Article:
This was followed by a page showing production of the Non-OPEC countries. Their daily total was less than 50 billion barrels. Note that Russia supplies about 12%, and is predicted to increase its production by perhaps 3% annually. Thus, Russia, which always wants to be on center stage, can no longer command military or economic clout.  Oil is thus their weapon of choice. OPEC and non-OPEC production has this recent history – In 1996, OPEC produced almost 28% of the world’s supply, non-OPEC came in at about 37% and Russia was at about 7%.  In 2005, OPEC produced about 33%, non-OPEC came in with 35%, and Russia, again, had maybe 12%.  It should be noted that, between 1974 and 2004, OPEC capacity has increased, on average, just a few billion barrels in that thirty-year period. What this means is the demand for oil continues to grow, but supply simply cannot keep up.  The result, constantly increasing prices – Northern Trust expects oil to fluctuate between $60 and $70 per barrel, at least for the next couple of years. The Oil Consumption graph for 2005 shows the U.S. at 19%, Europe and Eurasia at 25%, Asia (less China) at 21%, and China at 9%. Note that China put 7.5 million new cars on the road last year –and this number will increase as their new middle class grows. With perhaps ten million rural Chinese moving to the cities each year, their energy needs increase five fold in the city.

Now we turn to Natural Gas, the other major component of drilling for oil.  In 2005, known natural gas reserves for Europe and Eurasia was 9%, Russia was 18%, the total Middle East was 40%, North America was 4%, Asia Pacific was 8%.  The problem with moving that gas from the Middle East to where it is most needed is difficult, and expensive .As to production, figures in 2005 show Europe and Eurasia with 17%, Russia with 21%, the Middle East with 11% and the U.S. with 19% - again, we are producing much less than our reserves will support.  Once again we look at Consumption, with Europe and Eurasia using 25%, Russia 15%, the U.S. using 23% - again, we are using far more than we produce.  His last graphic shows Natural Gas production starting in 1988, and Rig Count (how many rigs are being utilized) for this same period.  Our daily production remains relatively constant, but the Rig Count has increased from 498 to over 1400 today. The reason for the increase in rigs is that the quality of production per well has receded dramatically.

He named Exxon as one company that has extensive reserves of both Oil and Gas.  Chevron/Texaco is a leader in exploration and bringing new oil to the market.  The third of this triumvirate are the oil service companies – Schlumberger, Halliburton and Trans Ocean were singled out.  The industry spends 300 billion dollars annually providing the necessary infrastructure, and most of this goes to the oil service companies.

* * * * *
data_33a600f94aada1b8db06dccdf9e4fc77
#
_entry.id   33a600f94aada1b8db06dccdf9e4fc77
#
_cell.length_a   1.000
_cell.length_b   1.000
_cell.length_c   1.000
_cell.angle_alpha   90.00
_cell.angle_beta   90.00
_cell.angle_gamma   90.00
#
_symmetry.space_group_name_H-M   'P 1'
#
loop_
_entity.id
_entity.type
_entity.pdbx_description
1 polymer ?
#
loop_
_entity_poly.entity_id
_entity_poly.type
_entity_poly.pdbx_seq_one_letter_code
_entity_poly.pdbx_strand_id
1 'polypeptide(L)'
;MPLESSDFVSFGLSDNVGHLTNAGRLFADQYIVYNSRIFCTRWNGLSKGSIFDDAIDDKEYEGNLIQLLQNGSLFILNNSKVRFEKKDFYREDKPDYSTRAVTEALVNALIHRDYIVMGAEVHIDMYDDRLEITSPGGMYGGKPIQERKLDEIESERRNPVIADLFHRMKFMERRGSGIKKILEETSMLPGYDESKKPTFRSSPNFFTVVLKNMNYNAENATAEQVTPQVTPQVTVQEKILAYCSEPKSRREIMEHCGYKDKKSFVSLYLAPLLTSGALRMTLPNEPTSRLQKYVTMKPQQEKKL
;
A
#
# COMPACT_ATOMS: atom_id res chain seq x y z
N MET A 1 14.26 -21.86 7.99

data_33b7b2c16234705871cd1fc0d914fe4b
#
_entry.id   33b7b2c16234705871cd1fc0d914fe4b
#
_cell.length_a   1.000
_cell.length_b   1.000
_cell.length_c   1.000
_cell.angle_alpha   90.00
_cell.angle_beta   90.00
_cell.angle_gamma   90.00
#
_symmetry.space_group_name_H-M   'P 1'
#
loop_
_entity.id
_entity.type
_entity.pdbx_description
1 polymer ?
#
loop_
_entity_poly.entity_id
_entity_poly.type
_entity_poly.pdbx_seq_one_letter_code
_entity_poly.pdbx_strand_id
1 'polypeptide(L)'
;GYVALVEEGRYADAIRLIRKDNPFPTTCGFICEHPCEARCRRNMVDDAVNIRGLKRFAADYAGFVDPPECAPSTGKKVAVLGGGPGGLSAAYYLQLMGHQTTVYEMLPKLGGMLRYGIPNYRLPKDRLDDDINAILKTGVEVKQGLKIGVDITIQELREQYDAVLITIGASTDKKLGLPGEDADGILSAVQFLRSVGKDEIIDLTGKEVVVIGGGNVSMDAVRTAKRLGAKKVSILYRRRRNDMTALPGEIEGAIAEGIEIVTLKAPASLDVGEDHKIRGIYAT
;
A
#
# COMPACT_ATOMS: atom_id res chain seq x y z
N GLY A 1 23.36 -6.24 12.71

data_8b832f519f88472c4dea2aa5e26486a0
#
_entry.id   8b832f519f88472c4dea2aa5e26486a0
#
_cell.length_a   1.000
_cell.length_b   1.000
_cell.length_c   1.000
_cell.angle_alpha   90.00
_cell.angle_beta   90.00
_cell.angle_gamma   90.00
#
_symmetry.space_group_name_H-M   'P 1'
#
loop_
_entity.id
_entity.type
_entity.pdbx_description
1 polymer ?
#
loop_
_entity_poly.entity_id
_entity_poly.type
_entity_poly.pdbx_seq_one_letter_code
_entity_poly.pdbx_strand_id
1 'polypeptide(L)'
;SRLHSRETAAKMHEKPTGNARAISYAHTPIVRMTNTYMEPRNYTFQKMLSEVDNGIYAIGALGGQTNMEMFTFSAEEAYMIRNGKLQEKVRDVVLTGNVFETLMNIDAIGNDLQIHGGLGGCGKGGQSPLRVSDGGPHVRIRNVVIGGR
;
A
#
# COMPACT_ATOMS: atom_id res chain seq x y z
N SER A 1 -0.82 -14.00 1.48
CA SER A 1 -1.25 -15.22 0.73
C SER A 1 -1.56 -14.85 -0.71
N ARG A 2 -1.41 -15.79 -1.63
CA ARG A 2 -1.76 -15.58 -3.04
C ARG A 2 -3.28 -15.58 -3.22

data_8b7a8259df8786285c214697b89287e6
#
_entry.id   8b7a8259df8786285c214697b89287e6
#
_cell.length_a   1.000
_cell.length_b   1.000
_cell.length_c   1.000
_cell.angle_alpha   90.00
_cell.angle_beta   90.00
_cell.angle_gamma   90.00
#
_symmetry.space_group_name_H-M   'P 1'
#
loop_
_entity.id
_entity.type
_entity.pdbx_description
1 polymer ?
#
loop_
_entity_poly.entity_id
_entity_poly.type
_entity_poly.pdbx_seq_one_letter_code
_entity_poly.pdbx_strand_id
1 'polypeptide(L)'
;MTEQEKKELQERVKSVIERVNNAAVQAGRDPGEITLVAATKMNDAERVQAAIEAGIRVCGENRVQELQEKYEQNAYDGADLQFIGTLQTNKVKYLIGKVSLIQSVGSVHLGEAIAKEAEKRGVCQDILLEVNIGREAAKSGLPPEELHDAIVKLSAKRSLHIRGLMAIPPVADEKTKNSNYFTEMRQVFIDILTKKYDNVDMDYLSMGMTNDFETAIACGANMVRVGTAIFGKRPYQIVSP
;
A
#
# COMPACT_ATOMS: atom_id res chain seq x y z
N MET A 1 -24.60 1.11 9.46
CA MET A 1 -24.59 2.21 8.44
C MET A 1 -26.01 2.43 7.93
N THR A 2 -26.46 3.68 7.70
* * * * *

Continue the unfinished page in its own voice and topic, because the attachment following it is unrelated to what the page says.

Q&A – How does this spill over into the coal industry?  As the price of producing electricity increases, there will be an attempt to substitute coal for oil – the problem being that coal is dirty.  PP JIM DOWNIE had several questions – Do our known reserves include Alaska?  Yes.  How accurate are the proven reserve estimates?  They must meet a certain standard, which is high, and reliable.  What is the technique for getting out oil or gas from non-performing wells?  They inject carbon dioxide, or sometimes steam, which causes the remains to sink in a pool, and this pool is then sucked up. RAY ZICKFELD –What effect will the increase in production of Ethanol have on the price of corn?  It will certainly increase the price. PP MIKE NEWMAN – Why does the price of gas in Arizona or California or Europe vary so widely?  In the U.S. local taxes vary, and in Europe, note they must import ALL their crude. LEO TSENG –Does the weakness of the dollar contribute to the price of the product?  No, oil is priced in U.S. dollars, and if you are buying with another currency, which has appreciated against U.S. currency, it does save you, as the purchaser, money.  ED GAULD had a question about the Coastal Commission, but in the interest of ending on time, he was referred to Mr. Achtemeier.

And we must add, this was a fact-filled and most helpful presentation.

                                                                           —YOE, Ernie Wolfe


Michael Gintz

President Elect
Christopher Bradford

Vice President
Sean M. McMillan

Gordon A. Fell

Peggy Bloomfield

Executive Secretary
Ernie Wolfe

Past President
Don A. Nelson

Community Service Chair
Shane Waarbroek

International Service Chair
Edwin S. Gauld

Membership Chair
Tony Marrone

Vocational Service Chair
Elliot Turner

Youth Service Chair
Ann Samson



William B. Boyd

    Scot Clifford

Monday, Beverly Hills, BH Hotel, 9641 Sunset
Tuesday, WLA/Brentwood, Chez Mimi, 246 26th St, Santa Monica
Wednesday, Century City, Century Plaza Hotel, or
    Culver City, Wyndham Hotel, 6333 Bristol Parkway, CC, or
    Wilshire, The Ebell, 743 S. Lucerne Blvd, LA
Friday, Santa Monica, Riviera Country Club, 1250 Capri Dr, Pacific Palisades